Are Girl Scout Camps Collateral Damage in Consolidation?

girlscouts

January 12, 2014; Daily Beast

 

NPQ recommends that any reader interested in 1) what is going on with the Girl Scouts, and 2) what the unanticipated consequences of a forced merger of a federated network can be should read this excellent and nuanced article written for the Daily Beast by Alessandra Rafferty. Last year, NPQ did a number of stories on the dissent within the ranks of Girl Scout families focused on the selling off of their historic camps. There have been few issues we have ever written about that elicited so many impassioned comments.

As you may recall, since 2007, GSUSA has been consolidating their council structure—merging 312 local into 112 “high capacity” regional councils. (Since then, they have started to refer to the girls as “customers”). At that time, NPQ wondered aloud about the unintended consequences of the consolidation and suggested that one possible loss might be the alignment with and support of local families. Now much of the network is in conflict, with one of the flash points being the camps, which many of the new “high capacity” councils have been trying to sell off. This story in the Daily Beast says that more than 200 camps in 30 states have been put up for sale in the past five years, and that this constitutes more than a third of Girl Scouts properties.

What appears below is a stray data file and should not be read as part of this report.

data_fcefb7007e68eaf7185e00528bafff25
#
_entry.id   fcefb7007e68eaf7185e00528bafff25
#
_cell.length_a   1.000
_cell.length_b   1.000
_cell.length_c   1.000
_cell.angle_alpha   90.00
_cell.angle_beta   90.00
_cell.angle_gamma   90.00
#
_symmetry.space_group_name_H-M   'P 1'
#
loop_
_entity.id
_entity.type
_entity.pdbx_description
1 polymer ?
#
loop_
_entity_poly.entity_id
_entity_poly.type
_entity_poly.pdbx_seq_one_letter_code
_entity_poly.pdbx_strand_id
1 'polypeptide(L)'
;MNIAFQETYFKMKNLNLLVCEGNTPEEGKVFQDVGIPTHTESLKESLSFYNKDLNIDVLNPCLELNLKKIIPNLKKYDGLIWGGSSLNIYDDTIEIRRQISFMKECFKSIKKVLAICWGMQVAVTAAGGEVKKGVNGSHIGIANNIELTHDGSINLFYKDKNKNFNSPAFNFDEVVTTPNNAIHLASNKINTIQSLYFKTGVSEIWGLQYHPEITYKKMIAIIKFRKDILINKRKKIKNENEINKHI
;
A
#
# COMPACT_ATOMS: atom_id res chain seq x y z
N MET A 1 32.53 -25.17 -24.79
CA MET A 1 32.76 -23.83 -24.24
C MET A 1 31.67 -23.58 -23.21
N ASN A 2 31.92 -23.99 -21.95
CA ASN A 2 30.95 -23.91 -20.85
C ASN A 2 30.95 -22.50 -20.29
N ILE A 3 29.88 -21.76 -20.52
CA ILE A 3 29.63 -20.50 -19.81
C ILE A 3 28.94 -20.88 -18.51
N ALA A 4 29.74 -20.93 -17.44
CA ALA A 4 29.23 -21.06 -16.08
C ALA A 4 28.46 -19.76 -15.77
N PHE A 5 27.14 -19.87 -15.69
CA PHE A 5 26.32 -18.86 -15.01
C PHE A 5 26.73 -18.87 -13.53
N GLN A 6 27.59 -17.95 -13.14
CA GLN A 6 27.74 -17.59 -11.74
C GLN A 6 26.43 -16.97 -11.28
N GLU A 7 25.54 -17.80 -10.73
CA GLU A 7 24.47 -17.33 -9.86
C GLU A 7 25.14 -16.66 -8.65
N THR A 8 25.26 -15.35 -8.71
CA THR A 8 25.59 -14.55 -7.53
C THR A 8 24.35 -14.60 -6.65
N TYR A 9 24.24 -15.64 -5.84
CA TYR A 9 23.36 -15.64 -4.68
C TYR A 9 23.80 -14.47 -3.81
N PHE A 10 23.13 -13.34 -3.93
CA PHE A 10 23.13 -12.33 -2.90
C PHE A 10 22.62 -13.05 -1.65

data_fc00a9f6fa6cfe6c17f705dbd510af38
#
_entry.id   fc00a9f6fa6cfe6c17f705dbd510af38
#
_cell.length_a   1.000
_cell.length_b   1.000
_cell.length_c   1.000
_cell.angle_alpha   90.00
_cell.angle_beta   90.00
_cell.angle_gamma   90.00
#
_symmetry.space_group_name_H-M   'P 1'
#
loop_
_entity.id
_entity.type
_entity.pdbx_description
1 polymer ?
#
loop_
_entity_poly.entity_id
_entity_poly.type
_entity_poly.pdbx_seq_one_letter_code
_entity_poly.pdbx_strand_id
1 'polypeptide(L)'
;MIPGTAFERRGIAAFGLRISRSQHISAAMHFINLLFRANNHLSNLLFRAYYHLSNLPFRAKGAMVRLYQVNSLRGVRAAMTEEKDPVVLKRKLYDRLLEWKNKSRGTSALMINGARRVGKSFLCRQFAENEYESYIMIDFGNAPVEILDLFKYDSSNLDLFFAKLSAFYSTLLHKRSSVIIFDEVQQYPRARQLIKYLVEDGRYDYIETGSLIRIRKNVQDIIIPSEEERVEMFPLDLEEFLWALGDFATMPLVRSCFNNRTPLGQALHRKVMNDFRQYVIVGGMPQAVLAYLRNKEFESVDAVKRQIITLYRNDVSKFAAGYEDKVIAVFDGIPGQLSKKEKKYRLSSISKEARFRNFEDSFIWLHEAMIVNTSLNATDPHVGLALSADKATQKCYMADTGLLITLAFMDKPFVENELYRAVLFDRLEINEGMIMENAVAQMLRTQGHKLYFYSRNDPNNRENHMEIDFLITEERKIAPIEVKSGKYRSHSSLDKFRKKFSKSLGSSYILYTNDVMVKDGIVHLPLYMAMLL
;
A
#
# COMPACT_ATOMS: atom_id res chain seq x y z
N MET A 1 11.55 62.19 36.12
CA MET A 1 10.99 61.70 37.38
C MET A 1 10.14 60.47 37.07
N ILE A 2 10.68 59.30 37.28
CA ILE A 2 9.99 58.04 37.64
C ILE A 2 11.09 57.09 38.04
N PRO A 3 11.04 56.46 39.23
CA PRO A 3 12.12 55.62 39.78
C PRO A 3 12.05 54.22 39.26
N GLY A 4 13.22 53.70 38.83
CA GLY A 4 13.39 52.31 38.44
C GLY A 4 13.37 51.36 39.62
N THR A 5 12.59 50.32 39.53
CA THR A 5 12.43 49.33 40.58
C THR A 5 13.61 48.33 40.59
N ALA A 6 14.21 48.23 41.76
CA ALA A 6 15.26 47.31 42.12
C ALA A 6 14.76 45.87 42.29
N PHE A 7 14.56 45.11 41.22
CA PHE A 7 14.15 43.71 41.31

Rationales for selling those properties seem to fall into two groups: the camps are a too-costly resource for too few girls, and the outdoor experience is not forward-thinking enough. Both rationales set the teeth of many constituents on edge because they do not believe the motivation has much to do with the girls. Alessandro Rafferty writes:

“That the 101-year-old organization reportedly has a woefully underfunded pension plan—currently down by $347 million—at the same time regional councils are trying to unload valuable land assets—has put the organization in the hot seat. While many pension funds took serious hits during the 2008 recession, critics, including one Tennessee council, contend that GSUSA made poor decisions, such as a massive realigning of councils and excessive buyouts, that exacerbated their loss.”

And in general, constituents charge that too much of the money made through cookie sales, etc., are being used for administrative costs. For instance, as cited here, “Girl Scouts of Eastern Iowa’s proposed 2013 budget, for example, shows $2,000 allocated to replace roofs most in need at camp properties, but nearly a quarter of a million dollars for upgrades at offices and program centers, including parking lot repaving and landscaping. Tax forms for 2010, the last year released, showed that out of the more than $6 million in revenue, $3.53 million went to staff and benefits.”

Lawsuits related to the selling of the camps are pending in Alaska, Ohio, Iowa, and Alabama. Last year, plaintiffs in Indiana won a case against the council. 

GSUSA insists that there is “no master plan” to sell the camps, but a memo dated May 24, 2013, from then-CFO Florence Casilles to GSUSA council CEOs indicates that “GSUSA was actively considering the sale and leaseback of council properties to fund the pension plan as well as donations of property to the plan, and the ‘identification of a national real estate broker to assist councils in selling property with use of funds to contribute to the plan.’” Despite being called a “potentially good service” in the same memo, the national agent idea was “not deemed to be a good strategy for funding pension because of the likely perception in the community of the use of property to fund non-girl related programs.”—Ruth McCambridge